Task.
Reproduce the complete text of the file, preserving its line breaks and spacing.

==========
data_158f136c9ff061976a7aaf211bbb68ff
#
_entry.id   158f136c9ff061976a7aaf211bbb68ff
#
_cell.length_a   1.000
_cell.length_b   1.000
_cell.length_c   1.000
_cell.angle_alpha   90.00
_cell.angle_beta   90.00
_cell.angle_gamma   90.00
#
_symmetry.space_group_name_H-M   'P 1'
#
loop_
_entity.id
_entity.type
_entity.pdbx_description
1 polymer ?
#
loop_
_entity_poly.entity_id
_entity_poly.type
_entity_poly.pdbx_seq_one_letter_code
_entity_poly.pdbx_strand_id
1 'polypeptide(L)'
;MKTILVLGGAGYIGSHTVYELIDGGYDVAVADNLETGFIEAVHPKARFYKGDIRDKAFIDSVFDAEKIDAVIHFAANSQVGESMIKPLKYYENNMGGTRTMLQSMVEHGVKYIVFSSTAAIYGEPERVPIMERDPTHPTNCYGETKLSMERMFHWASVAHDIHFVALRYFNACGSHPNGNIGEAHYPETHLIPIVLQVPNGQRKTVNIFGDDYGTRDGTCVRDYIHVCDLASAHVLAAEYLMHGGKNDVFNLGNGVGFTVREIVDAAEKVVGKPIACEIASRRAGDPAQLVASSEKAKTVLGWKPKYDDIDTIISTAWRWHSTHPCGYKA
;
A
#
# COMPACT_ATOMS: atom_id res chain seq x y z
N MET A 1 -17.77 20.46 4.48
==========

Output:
data_158f136c9ff061976a7aaf211bbb68ff
#
_entry.id   158f136c9ff061976a7aaf211bbb68ff
#
_cell.length_a   1.000
_cell.length_b   1.000
_cell.length_c   1.000
_cell.angle_alpha   90.00
_cell.angle_beta   90.00
_cell.angle_gamma   90.00
#
_symmetry.space_group_name_H-M   'P 1'
#
loop_
_entity.id
_entity.type
_entity.pdbx_description
1 polymer ?
#
loop_
_entity_poly.entity_id
_entity_poly.type
_entity_poly.pdbx_seq_one_letter_code
_entity_poly.pdbx_strand_id
1 'polypeptide(L)'
;MKTILVLGGAGYIGSHTVYELIDGGYDVAVADNLETGFIEAVHPKARFYKGDIRDKAFIDSVFDAEKIDAVIHFAANSQVGESMIKPLKYYENNMGGTRTMLQSMVEHGVKYIVFSSTAAIYGEPERVPIMERDPTHPTNCYGETKLSMERMFHWASVAHDIHFVALRYFNACGSHPNGNIGEAHYPETHLIPIVLQVPNGQRKTVNIFGDDYGTRDGTCVRDYIHVCDLASAHVLAAEYLMHGGKNDVFNLGNGVGFTVREIVDAAEKVVGKPIACEIASRRAGDPAQLVASSEKAKTVLGWKPKYDDIDTIISTAWRWHSTHPCGYKA
;
A
#
# COMPACT_ATOMS: atom_id res chain seq x y z
N MET A 1 -17.77 20.46 4.48